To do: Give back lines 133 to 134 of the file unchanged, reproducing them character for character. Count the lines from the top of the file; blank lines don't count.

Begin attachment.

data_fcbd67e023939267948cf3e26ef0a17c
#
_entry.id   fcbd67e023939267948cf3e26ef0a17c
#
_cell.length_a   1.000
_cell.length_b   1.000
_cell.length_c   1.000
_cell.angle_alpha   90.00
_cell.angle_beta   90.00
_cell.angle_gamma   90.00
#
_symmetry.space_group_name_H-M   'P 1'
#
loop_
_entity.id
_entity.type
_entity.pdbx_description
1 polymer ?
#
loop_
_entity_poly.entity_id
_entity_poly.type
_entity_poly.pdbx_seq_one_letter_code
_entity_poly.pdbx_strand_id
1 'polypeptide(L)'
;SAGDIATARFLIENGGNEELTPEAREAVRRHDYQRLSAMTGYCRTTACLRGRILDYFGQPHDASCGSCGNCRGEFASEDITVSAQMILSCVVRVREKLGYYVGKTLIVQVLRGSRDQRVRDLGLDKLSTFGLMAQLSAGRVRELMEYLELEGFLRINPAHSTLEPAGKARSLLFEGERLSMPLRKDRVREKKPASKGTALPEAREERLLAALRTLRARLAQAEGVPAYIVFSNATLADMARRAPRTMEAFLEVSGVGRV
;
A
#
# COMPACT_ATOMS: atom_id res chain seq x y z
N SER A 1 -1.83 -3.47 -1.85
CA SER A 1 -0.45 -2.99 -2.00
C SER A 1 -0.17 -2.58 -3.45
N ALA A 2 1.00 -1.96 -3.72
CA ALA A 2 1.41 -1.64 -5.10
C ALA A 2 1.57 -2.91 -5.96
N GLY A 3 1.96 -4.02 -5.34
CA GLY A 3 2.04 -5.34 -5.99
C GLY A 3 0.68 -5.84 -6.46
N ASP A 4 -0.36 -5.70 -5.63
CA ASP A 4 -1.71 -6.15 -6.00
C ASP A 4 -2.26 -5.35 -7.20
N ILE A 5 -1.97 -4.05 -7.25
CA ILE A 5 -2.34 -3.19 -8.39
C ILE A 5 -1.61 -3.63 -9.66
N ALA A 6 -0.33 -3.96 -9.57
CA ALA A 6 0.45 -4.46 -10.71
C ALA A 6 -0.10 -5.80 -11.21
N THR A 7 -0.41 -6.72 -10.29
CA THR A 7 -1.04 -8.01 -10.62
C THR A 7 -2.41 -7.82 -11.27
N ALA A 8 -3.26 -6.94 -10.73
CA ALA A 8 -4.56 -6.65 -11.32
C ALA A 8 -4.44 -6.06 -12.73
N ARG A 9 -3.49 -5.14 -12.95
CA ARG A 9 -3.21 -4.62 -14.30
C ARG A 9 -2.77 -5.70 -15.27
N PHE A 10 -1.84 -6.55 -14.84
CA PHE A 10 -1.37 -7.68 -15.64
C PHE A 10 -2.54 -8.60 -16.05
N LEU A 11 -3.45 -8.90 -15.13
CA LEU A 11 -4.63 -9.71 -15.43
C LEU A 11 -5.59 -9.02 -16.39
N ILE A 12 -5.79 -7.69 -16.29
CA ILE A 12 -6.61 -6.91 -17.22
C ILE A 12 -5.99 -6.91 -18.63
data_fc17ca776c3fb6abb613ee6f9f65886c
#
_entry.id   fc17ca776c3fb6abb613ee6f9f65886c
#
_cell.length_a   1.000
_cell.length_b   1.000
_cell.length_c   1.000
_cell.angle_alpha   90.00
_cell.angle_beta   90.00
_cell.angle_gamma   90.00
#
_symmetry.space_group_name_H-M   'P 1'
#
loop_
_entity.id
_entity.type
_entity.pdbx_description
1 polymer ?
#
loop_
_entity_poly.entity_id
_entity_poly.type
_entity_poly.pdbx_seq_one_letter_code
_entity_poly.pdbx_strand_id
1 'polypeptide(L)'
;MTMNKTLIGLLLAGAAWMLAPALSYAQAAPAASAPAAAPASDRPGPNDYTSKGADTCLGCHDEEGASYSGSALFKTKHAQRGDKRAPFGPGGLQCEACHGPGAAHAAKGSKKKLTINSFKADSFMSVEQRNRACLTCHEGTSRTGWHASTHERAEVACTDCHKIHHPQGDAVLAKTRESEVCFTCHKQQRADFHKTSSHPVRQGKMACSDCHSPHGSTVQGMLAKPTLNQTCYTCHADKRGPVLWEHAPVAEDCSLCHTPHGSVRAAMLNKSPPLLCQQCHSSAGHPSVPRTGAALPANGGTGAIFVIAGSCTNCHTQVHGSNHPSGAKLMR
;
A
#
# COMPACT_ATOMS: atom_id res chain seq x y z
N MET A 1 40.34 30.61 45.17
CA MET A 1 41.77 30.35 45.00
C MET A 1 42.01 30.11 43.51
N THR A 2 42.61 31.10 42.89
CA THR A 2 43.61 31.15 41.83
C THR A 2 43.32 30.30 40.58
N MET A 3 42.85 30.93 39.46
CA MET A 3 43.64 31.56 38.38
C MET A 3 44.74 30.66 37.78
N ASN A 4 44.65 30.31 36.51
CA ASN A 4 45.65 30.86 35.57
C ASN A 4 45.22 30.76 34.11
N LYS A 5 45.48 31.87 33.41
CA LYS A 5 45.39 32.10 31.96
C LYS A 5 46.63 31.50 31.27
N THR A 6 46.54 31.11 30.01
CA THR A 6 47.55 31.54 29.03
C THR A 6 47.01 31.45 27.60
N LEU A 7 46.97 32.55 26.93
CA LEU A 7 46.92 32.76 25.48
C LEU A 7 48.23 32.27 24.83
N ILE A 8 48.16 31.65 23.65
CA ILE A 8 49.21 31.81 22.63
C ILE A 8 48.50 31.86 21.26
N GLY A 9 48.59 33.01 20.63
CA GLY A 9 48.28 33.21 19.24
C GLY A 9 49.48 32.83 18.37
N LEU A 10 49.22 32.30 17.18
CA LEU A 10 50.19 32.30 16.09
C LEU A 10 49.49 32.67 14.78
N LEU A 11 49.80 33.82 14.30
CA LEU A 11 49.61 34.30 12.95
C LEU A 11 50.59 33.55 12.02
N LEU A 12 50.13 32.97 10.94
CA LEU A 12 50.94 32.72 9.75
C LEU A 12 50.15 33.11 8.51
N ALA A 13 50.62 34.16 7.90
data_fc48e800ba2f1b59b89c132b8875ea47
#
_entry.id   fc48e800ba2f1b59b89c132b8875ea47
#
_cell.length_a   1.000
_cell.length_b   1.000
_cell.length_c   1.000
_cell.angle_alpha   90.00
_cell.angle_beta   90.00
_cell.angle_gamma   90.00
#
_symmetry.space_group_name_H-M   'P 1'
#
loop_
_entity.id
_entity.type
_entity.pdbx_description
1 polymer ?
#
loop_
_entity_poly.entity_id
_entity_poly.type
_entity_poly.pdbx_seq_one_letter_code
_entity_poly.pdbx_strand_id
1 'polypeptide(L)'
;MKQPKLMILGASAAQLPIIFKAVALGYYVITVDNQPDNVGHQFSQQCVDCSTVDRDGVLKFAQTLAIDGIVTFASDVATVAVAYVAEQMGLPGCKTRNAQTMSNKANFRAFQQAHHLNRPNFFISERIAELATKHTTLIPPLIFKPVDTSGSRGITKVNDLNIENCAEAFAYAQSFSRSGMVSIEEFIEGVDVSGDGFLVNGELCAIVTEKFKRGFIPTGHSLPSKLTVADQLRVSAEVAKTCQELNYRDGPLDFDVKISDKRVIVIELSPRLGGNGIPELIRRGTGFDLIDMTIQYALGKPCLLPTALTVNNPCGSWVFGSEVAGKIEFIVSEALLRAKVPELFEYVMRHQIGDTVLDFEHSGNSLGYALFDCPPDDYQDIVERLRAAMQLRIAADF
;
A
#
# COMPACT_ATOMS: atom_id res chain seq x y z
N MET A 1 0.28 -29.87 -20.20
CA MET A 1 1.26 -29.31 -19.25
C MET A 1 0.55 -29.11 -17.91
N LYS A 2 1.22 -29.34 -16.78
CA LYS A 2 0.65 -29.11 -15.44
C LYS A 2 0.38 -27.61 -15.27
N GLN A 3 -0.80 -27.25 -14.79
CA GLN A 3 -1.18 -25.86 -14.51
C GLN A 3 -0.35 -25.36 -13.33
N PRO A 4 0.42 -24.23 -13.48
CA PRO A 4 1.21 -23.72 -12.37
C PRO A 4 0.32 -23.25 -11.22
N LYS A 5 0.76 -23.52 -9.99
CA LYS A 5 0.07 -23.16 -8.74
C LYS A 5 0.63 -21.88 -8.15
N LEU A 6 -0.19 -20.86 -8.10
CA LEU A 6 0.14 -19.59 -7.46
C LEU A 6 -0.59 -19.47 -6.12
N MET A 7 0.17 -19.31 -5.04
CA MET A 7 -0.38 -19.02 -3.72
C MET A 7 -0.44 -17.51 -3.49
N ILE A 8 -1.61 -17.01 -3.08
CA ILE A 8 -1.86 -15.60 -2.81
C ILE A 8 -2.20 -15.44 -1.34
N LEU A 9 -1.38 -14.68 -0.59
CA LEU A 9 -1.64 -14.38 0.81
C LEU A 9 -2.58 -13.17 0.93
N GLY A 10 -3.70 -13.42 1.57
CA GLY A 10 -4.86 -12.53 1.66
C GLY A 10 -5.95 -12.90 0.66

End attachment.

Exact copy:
N ALA A 13 50.62 34.16 7.90
data_fc48e800ba2f1b59b89c132b8875ea47